• Tommygun851 January 3, 2021, 12:56 am

    I think that the ones that the BATF are concerned about are the ones that can be used AS IS without modification! I looked at them on Facebook and the ones that you have to drill out at least cannot be used as is! But if it walks like a duck and talks like a duck…….. it’s a duck!

  • Larry Vandewalle January 1, 2021, 4:55 pm

    It’s only a revenue issue, anyway.

    The ATF should simply allow all FFLs to sell suppressors and to collect the fees for them, and then pass that fee along to the Treasury.
    I guarantee that it would:
    (A) Cut down on the ATF’s overhead,
    and
    (B) Increase revenue to the Federal Government – not to mention make things simpler for the average citizen.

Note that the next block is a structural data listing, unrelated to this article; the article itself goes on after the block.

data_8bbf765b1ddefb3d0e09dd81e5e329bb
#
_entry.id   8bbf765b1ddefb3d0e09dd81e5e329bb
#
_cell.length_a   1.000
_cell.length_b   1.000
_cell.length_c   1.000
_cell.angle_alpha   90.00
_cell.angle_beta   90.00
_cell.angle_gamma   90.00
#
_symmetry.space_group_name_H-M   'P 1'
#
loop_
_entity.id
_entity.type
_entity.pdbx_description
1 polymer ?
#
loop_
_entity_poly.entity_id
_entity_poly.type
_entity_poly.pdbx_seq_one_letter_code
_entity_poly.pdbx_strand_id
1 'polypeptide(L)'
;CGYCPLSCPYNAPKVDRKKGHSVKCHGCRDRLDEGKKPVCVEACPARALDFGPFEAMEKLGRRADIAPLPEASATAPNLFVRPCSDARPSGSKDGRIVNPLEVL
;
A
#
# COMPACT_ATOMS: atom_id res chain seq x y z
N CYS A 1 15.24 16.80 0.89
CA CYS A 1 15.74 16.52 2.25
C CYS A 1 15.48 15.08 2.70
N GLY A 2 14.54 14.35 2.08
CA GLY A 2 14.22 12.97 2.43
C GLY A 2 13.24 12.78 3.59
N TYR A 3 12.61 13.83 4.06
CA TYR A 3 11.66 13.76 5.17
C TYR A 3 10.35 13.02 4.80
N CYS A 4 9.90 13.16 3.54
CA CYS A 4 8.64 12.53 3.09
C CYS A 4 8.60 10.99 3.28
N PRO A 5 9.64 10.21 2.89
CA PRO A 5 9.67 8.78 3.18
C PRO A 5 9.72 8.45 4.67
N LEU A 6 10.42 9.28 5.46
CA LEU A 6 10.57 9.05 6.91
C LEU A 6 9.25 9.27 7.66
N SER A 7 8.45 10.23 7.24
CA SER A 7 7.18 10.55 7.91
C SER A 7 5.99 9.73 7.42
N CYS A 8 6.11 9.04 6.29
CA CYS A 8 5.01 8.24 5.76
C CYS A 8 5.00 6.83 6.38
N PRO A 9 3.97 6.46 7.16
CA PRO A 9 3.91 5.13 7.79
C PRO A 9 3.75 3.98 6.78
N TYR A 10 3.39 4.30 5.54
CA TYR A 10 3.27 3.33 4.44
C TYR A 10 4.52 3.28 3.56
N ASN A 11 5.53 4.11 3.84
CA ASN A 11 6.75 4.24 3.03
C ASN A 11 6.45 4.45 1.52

Bureaucratic stupidity at its finest.

    • Jon January 4, 2021, 10:50 am

      The ATF is running on a shoe string budget. There are only 26 NFA examiners (according to the 2018 numbers). I doubt they added many examiners. Seems like I heard they added 10, but not sure. They do not care about the budget.
      With long wait times, this is a way to infringe on the right to own NFA items and discourage purchases.
      Making it easier will never be a discussion for the ATF. The tax money by itself is enough justification to hire more.
      In one year they collected 31.8 million in tax revenue.
      Paying an employee an average of 80k/90k a year they can hire 100’s examiners.

  • Oldskool55F100 January 1, 2021, 1:55 pm